3. 3. Rollout economicsSummaryIntroductionCustomer benefitsSources of customer benefitIllustrative customer scenariosSupplier benefitsSources of supplier benefitIllustrative supplier scenariosBenefit sharingTariff innovations for electricity customersTariff rises for gas customersInvestment scenariosBase case scenariosPrice sensitivitiesLevers of a successful rolloutSummaryIntroductionCritical success factorsTaxonomy of critical success factorsOutcome sensitivities of critical success factorsRecommendationsRecommendations for suppliersRecommendations for other market participantsList Of TablesTable: Electricity customer type definitions (conceptual), 2012Table: Switchover targets by customer type (conceptual), 2012–19fTable: Number of SME electricity and gas sites in the UK (million units), 2012eTable: Number of smart/advanced meter installations (million units), 2020fTable: Deployment phasing strategies (percentage of total per annum), 2012–19fTable: Cumulative smart/advanced meter installations (million units), 2012–20fTable: Estimated unit costs of on-site equipment (£), 2012–20fTable: Projected installation costs per site (£), 2012–20fTable: Annual supplier capex (£m), 2012–20fTable: Customer benefit scenario, SME 3–4 electricity user (£ per annum), 2014f–20fTable: Customer benefit scenario, SME 3–4 gas user (£ per annum), 2014f–20fTable: Supplier benefit scenario, SME 3–4 electricity user (£ per annum), 2014f–20fTable: Supplier benefit scenario, SME 3–4 gas user (£ per annum), 2014f–20fTable: Scenarios of benefit allocation, typical electricity site (£ per annum), 2014f–20fTable: Scenarios of benefit allocation, typical gas site (£ per annum), 2014f–20fTable: Base case investment scenarios (£ per site), 2014f–20f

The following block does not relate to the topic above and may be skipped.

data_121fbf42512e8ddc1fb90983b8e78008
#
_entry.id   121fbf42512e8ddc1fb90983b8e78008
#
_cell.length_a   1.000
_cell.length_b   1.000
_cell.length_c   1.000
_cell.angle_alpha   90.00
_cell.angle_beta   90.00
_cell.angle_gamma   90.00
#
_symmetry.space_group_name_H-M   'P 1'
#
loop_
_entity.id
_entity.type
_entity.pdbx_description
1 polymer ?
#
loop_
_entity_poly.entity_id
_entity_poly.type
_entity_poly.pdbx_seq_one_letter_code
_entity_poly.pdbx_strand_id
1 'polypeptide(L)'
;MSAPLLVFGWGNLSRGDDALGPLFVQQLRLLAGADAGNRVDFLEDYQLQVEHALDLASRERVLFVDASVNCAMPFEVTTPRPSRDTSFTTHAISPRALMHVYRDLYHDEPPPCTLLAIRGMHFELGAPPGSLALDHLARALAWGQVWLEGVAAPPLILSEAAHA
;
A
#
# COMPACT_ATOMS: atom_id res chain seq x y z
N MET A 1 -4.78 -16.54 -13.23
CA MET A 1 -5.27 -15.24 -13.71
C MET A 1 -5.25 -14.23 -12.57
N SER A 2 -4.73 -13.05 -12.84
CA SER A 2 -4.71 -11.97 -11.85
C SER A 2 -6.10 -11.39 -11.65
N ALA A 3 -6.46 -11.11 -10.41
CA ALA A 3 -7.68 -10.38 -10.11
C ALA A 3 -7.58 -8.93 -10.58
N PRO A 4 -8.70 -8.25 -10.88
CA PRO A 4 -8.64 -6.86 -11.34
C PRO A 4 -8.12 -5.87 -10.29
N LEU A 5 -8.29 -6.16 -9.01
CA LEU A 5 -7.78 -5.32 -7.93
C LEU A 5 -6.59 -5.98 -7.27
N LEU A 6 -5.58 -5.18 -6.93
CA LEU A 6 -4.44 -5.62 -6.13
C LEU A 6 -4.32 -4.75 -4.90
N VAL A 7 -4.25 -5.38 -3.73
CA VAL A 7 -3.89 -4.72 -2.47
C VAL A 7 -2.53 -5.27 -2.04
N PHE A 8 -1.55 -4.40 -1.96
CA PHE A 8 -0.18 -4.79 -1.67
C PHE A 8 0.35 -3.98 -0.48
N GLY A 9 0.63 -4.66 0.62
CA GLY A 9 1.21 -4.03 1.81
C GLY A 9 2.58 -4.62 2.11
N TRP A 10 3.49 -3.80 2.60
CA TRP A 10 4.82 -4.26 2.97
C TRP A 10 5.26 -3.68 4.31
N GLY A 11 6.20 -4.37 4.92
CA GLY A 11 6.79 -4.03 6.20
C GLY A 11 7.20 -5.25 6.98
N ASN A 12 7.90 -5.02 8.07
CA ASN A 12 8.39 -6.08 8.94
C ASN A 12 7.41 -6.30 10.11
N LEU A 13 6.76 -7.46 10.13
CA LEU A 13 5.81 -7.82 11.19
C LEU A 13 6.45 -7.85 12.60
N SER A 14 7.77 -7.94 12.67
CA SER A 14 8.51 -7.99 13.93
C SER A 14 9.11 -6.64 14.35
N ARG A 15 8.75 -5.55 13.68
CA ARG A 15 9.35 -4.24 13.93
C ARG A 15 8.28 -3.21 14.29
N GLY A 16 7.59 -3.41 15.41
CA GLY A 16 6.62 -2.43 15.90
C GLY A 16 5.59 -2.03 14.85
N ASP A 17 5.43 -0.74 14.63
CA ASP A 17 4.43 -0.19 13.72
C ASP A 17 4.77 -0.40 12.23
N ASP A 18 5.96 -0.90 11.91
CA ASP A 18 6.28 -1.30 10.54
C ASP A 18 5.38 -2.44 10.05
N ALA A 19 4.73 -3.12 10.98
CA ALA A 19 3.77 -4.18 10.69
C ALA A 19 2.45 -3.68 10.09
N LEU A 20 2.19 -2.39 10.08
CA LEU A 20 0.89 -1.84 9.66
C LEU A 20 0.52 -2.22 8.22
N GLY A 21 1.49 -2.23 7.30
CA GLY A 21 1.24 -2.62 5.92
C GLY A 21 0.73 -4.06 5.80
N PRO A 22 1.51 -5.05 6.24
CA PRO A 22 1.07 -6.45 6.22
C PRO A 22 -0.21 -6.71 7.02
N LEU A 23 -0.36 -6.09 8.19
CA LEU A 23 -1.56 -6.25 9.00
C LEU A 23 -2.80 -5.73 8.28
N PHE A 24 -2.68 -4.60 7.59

4. 4. Table: NPV and break-even of converting a typical electricity site (£), 2014f–20fTable: NPV and break-even of converting a typical gas site (£), 2014f–20fTable: NPV of total benefit per site vs suppliers market share (£), 2014f–20fTable: NPV of total benefit per site vs to take-up rate (£), 2014f–20fTable: NPV of total benefit per site vs first-time installation rate (£), 2014f–20fTable: NPV of total benefit per site vs reduction in consumption (£), 2014f–20fTable: NPV of total benefit per site vs peak/off-peak substitution (£), 2014f–20fTable: NPV of total benefit per site vs WACC (£), 2014f–20fList Of FiguresFigure: Number of SME electricity and gas sites in the UK (million units), 2012eFigure: Number of smart/advanced meter installations (million units), 2020fFigure: Deployment phasing strategies (percentage of total per annum), 2012–19fFigure: Cumulative smart/advanced meter installations (million units), 2012–20fFigure: Smart metering cost structure (conceptual), 2012–20fFigure: Non-residential on-premises hardware configuration (schematic), 2012–20fFigure: Estimated unit costs of on-site equipment (£), 2012–20fFigure: Projected installation costs per site (£), 2012–20fFigure: Annual supplier capex (£m), 2012–20fFigure: Customer benefit scenario, SME 3–4 electricity user (£ per annum), 2014–20fFigure: Customer benefit scenario, SME 3–4 gas user (£ per annum), 2014–20fFigure: Supplier benefit scenario, SME 3–4 electricity user (£ per annum), 2014–20fFigure: Supplier benefit scenario, SME 3–4 gas user (£ per annum), 2014–20fFigure: Scenarios of benefit allocation, typical electricity site (£ per annum), 2014–20fFigure: Scenarios of benefit allocation, typical gas site (£ per annum), 2014f–20fFigure: Base case investment scenarios (£ per site), 2014f–0fFigure: NPV and break-even of converting a typical electricity site (£), 2014f–20fFigure: NPV and break-even of converting a typical gas site (£), 2014f–20fFigure: NPV of total benefit per site vs suppliers market share (£), 2014f–20fFigure: NPV of total benefit per site vs take-up rate (£), 2014f–20fFigure: NPV of total benefit per site vs first-time installation rate (£), 2014f–20fFigure: NPV of total benefit per site vs reduction in consumption (£), 2014f–20fFigure: NPV of total benefit per site vs peak/off-peak substitution (£), 2014f–20fFigure: NPV of total benefit per site vs WACC (£), 2014f–20fContact: sales@reportsandreports.com for further details.